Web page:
The author goes on to explain how this effect can be applied in other situations, such as Tax auditors that constantly scan tax forms for errors, and their brains become wired to look for mistakes. A habit which starts to spill over into other areas of their lives, for example seeing only the mistakes those around them made, causing them to become depressed.
Luckily, the author goes on to explain that: “Just as our brains can be wired in ways that hold us back, we can retrain them to scan for the good things in life– to help us see more possibility, to feel more energy, and to succeed at higher levels.” – Shawn Achor, Happiness advantage
This is then applied to see more positive in your life, by employing exercises such as identifying three good things that you experience in your day. This is an activity we practice with our kids every night at bedtime, helping them scan for positive moments in their days.
I like to apply this principle to my goal planning. If I make time every week and every day to sit down for a quick 5 minutes of reflection on how to get closer to my goals, I’m wiring my brain to see opportunities for success.
Concretely, I consult my monthly goal list and make a quick to do list at the start of every week in my bullet journal. Every day, I consult this list and might make a few notes for the day ahead. At really busy times, I sometimes plan out my day ahead on a more detailed basis to make sure I fit in all that needs to get done.
Normally, I aim to keep this weekly and daily planning simple to make it easy for me to write quick logs that take up as little of my time as possible. According to the wonderful Atomic Habits book, the 4th Law to Create a Good Habit is to make it easy, therefore simplifying this planning on a regular increases the chances that I will stick to this habit.
This planning on a regular basis also helps me get proactive with potential obstacles that might come up during the upcoming week. For example, knowing ahead of time that I will need to take the kids to the dentist on the morning I normally workout, will help me plan to hit the gym on another day. This marks my 13th week of working out 3 times per week therefore this planning has helped me maintain my consistency with regard to this objective.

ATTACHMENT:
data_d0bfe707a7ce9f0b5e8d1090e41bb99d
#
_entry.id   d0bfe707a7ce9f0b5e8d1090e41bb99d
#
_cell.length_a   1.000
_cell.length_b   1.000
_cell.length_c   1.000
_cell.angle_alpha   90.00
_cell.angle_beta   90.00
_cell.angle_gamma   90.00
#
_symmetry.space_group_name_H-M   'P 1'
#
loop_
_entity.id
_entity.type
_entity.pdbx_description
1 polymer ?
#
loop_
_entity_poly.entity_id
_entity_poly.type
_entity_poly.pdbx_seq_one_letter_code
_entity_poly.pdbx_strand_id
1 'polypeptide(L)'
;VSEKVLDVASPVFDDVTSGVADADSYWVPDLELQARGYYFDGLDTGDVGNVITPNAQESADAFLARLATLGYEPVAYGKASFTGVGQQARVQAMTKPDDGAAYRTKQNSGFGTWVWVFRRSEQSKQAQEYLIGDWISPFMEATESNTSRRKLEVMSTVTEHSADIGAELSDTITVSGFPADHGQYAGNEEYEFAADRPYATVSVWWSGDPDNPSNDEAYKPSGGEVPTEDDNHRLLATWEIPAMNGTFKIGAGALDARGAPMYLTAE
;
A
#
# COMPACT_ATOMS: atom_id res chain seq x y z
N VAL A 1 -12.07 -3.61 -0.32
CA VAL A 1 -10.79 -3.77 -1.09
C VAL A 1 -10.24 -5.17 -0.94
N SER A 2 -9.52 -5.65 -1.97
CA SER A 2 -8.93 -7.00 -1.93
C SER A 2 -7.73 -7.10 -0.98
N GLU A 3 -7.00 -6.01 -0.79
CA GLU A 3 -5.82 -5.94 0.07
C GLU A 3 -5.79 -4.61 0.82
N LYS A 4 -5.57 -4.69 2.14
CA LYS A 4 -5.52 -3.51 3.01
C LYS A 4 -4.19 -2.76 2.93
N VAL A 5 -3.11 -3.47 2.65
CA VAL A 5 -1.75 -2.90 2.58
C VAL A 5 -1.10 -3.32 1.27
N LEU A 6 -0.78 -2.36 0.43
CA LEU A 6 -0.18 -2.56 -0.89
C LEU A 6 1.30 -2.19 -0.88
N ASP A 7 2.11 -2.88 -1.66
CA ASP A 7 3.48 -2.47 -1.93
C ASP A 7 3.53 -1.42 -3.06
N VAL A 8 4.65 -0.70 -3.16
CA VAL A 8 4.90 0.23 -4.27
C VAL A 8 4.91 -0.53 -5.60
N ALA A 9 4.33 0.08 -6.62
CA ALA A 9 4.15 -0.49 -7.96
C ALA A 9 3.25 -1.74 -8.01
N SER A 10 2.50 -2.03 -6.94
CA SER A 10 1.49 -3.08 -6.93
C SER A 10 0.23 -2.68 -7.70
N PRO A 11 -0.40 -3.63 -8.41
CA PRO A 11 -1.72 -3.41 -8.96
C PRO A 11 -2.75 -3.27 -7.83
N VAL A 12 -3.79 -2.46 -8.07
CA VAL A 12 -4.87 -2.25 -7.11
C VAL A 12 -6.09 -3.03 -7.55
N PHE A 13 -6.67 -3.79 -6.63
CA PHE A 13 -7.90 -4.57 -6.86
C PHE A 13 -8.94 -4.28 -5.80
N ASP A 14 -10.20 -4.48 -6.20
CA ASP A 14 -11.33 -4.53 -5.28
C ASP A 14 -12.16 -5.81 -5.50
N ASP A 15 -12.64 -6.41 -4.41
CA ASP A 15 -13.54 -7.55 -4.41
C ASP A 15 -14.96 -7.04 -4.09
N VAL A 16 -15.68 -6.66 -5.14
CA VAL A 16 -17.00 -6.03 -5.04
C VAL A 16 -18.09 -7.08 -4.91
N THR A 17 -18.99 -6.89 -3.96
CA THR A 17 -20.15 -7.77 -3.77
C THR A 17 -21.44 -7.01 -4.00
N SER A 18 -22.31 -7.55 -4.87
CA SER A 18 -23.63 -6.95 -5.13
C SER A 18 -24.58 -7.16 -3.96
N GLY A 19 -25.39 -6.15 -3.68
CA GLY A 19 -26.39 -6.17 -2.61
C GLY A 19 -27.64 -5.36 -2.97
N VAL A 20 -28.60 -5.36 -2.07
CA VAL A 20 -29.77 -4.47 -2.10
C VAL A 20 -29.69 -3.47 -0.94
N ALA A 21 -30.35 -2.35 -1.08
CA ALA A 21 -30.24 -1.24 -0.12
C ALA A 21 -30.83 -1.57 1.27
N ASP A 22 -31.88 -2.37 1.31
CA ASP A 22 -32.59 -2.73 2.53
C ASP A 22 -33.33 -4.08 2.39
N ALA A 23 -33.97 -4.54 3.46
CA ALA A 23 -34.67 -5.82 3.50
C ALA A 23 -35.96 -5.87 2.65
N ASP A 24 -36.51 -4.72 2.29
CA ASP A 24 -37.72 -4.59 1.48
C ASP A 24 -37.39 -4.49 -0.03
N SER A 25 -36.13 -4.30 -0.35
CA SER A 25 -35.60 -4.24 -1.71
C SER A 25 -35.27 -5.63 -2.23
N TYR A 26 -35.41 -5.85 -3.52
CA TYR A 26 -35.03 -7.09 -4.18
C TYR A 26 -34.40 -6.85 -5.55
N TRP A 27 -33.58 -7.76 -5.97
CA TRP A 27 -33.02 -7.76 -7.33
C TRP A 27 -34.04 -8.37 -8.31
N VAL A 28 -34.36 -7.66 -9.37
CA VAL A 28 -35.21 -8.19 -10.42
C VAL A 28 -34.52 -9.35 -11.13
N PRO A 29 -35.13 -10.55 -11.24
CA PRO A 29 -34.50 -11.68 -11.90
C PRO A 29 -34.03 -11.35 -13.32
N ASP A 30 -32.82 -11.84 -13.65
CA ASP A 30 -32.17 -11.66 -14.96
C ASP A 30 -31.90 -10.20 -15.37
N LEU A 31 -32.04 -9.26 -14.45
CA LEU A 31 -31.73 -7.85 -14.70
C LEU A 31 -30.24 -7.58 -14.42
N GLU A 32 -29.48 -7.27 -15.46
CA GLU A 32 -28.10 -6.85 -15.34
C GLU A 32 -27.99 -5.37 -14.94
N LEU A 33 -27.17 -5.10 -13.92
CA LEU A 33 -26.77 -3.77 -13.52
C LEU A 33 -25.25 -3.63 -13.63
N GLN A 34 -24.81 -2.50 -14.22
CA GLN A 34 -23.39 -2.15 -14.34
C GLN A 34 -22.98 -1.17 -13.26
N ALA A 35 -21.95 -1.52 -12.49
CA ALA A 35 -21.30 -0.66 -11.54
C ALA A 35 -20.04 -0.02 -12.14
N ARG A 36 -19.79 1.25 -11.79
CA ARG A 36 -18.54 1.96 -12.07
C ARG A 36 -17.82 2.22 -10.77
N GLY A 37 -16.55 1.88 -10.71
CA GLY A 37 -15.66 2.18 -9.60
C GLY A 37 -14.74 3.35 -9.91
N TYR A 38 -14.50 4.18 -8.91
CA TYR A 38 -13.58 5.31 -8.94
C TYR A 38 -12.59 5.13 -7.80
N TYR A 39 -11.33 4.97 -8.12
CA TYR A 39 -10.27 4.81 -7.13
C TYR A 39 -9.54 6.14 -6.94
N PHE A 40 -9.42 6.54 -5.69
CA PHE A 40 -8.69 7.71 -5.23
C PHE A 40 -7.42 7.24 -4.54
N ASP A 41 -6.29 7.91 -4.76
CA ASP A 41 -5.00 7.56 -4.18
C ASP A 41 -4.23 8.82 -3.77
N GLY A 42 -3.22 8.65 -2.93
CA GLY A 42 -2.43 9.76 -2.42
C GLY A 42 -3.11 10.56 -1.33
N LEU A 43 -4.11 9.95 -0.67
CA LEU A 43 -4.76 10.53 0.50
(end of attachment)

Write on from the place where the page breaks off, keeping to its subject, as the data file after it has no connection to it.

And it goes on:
Sometimes The Best-Laid Plans Fail
Sometimes plans fail, and that’s okay! For example, I had initially made a plan for this article, that ironically turned out to be way too much to handle in one post. As I kept on writing according to my initial plan, I was simply not feeling the outline. It just felt like I was trying to cram in too much information in one post!
Instead of spending a lot of time trying to stick to my initial plan I thought “Hey this can be two articles!”. So I built on my plan, saw opportunity by not seeing an obstacle as a problem and actually gained more this way.
You should see my 5 year plan document! I’ve kept all the planning for the years that have passed since we have been doing this back in 2014, moving these down to the bottom of the document. Instead of removing the things that didn’t end up panning out, I’ll strike through them so I can return and see what plans changed or what might need to be added in future years (especially when it comes to renovations on our home).
While planning is a great tool to achieve your goals, life happens and you need to be flexible. I can personally say that having a plan as guidance is helpful to improvise when changes happen, and that it allows you to do so in a way that considers your future and current objectives.
Just make sure you don’t stay stuck in the planning though. Things happen when you take action so find a planning method that works for you and then go out into the world to reach those goals!
What’s your favorite way to plan how you will reach your goals?